The single other particle in the universe. Therefore,

The law of conservation of linear momentum states that: The
total linear momentum of an isolated system remains constant in both magnitude
and direction. (Momentum and impulse booklet)

Outer space is not a perfect vacuum as it contains helium
and hydrogen atoms as well as cosmic dust (small particles of matter distributed
throughout space) even though they are in low density. (Unknown. (June 16, 2014). Is outer space a perfect vacuum? Retrieved
Thus, when an on object is moving in space it will experience friction.

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Newton’s law of universal gravitation states that every
particle attracts every other particle in the universe with a force that is
directly proportional to the product of their masses and inversely proportional
to the square of the distance between their centres. (Newtons laws
booklet) Therefore, when an object is moving is space it will experience
the gravitational attractional forces toward every single other particle in the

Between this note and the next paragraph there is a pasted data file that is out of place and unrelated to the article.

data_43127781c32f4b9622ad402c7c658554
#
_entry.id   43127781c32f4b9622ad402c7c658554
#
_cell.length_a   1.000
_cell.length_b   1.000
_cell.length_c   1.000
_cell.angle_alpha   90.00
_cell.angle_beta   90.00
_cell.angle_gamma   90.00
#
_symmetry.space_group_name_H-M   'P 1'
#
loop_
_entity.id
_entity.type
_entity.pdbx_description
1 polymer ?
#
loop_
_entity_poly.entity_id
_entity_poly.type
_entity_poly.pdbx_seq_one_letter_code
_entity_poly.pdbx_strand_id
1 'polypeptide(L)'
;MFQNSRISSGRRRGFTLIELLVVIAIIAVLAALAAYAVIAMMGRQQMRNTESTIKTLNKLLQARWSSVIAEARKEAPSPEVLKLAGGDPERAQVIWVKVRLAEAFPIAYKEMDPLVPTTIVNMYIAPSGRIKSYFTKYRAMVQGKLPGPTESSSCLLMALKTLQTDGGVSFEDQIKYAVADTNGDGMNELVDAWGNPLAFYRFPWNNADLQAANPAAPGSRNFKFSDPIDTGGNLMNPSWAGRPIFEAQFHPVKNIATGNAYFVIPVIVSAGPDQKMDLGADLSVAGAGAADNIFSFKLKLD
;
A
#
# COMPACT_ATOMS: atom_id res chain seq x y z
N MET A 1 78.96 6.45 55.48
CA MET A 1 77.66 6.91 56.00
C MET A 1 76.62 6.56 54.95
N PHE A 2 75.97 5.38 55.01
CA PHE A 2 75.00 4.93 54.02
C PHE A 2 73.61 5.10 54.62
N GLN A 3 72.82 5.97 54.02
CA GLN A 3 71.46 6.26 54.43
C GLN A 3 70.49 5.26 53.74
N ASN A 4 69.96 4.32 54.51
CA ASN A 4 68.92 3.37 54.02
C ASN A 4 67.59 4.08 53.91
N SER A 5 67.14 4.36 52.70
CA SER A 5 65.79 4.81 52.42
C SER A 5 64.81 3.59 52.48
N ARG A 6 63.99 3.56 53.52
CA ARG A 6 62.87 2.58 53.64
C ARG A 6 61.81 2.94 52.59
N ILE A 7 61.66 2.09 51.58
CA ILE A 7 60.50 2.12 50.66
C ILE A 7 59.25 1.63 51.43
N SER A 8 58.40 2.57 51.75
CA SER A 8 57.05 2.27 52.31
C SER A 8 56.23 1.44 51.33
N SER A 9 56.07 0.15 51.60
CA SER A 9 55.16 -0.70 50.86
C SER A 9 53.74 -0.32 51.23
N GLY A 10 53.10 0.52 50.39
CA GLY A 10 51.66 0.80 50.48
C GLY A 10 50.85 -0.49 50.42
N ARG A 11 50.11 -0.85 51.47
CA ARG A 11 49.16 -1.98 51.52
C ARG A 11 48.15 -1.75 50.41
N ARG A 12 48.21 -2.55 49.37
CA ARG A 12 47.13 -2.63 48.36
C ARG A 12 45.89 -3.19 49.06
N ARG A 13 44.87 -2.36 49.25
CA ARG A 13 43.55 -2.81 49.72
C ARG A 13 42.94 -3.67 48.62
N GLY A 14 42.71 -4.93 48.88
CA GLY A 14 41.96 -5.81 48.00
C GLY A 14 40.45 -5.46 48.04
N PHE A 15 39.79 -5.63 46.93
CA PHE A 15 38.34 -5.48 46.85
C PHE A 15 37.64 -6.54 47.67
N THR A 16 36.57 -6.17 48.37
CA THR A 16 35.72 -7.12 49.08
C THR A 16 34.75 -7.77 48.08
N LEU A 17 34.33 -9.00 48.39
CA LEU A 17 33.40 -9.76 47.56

Therefore, in outer space the forces that contribute to the
change of the momentum of an individual object will not only be the forces
acting between the objects themselves. As external forces such as friction and
gravity are acting upon the object causing momentum not to be conserved. (Isolated Systems. Retrieved from


For the linear momentum of the system to be conserved the total
initial momentum of the system must be equal to the total final momentum of the
system. However, this will not occur in space as external forces are acting
upon the objects leading the final momentum of the system being less than that
of the total initial momentum of the system.

Therefore, it can be concluded that space is not an isolated
system and thus momentum will not be conserved in outer space. Thus, conservation of momentum
does not apply in outer space.